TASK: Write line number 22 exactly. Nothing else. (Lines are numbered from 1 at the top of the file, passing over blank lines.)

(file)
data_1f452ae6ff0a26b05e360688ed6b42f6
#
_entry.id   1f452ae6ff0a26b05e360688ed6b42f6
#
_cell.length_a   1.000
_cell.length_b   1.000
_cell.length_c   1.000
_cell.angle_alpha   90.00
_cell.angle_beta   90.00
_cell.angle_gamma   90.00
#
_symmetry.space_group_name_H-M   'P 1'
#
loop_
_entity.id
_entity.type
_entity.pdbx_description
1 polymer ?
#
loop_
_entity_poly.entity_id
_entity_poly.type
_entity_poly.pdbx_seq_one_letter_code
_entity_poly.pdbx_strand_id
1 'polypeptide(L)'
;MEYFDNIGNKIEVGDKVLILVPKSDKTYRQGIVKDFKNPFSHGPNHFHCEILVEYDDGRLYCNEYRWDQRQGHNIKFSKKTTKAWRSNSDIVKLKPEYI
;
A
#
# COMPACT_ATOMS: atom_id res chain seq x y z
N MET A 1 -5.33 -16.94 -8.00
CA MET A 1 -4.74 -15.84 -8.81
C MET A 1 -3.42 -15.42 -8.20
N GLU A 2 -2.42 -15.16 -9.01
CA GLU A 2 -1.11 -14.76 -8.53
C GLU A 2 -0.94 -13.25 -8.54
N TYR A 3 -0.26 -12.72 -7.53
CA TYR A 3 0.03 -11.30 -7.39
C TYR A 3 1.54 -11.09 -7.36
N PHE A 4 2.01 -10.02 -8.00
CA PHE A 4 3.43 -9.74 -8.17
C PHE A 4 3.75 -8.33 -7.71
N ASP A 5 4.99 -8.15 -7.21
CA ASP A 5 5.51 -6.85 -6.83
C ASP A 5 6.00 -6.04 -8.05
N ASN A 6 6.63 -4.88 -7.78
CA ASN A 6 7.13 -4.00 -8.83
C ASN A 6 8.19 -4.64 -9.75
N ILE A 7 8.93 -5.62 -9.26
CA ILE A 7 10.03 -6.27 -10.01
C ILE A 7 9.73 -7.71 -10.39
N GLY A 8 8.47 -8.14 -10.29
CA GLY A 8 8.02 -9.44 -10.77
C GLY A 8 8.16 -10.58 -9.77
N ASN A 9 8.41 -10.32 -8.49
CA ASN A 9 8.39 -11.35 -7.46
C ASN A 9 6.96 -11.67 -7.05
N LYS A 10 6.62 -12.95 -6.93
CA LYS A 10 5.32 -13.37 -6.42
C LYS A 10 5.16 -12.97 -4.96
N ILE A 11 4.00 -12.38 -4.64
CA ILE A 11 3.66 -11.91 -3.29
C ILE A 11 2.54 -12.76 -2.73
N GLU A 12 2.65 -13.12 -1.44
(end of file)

_entity_poly.type